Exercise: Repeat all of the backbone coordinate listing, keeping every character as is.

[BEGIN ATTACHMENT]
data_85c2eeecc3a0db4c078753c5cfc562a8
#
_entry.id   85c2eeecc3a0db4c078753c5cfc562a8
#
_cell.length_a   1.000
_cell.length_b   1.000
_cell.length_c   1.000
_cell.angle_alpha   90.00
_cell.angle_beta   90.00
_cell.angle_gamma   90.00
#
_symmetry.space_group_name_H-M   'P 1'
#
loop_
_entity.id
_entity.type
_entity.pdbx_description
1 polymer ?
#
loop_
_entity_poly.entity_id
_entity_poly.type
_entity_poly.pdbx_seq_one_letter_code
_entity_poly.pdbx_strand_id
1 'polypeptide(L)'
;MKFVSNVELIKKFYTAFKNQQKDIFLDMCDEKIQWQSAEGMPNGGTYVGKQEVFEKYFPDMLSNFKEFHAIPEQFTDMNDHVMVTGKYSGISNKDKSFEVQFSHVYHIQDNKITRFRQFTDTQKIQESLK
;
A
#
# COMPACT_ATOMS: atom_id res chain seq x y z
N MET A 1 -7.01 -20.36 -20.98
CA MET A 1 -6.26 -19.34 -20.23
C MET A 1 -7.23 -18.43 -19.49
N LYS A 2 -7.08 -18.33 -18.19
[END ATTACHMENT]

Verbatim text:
data_85c2eeecc3a0db4c078753c5cfc562a8
#
_entry.id   85c2eeecc3a0db4c078753c5cfc562a8
#
_cell.length_a   1.000
_cell.length_b   1.000
_cell.length_c   1.000
_cell.angle_alpha   90.00
_cell.angle_beta   90.00
_cell.angle_gamma   90.00
#
_symmetry.space_group_name_H-M   'P 1'
#
loop_
_entity.id
_entity.type
_entity.pdbx_description
1 polymer ?
#
loop_
_entity_poly.entity_id
_entity_poly.type
_entity_poly.pdbx_seq_one_letter_code
_entity_poly.pdbx_strand_id
1 'polypeptide(L)'
;MKFVSNVELIKKFYTAFKNQQKDIFLDMCDEKIQWQSAEGMPNGGTYVGKQEVFEKYFPDMLSNFKEFHAIPEQFTDMNDHVMVTGKYSGISNKDKSFEVQFSHVYHIQDNKITRFRQFTDTQKIQESLK
;
A
#
# COMPACT_ATOMS: atom_id res chain seq x y z
N MET A 1 -7.01 -20.36 -20.98
CA MET A 1 -6.26 -19.34 -20.23
C MET A 1 -7.23 -18.43 -19.49
N LYS A 2 -7.08 -18.33 -18.19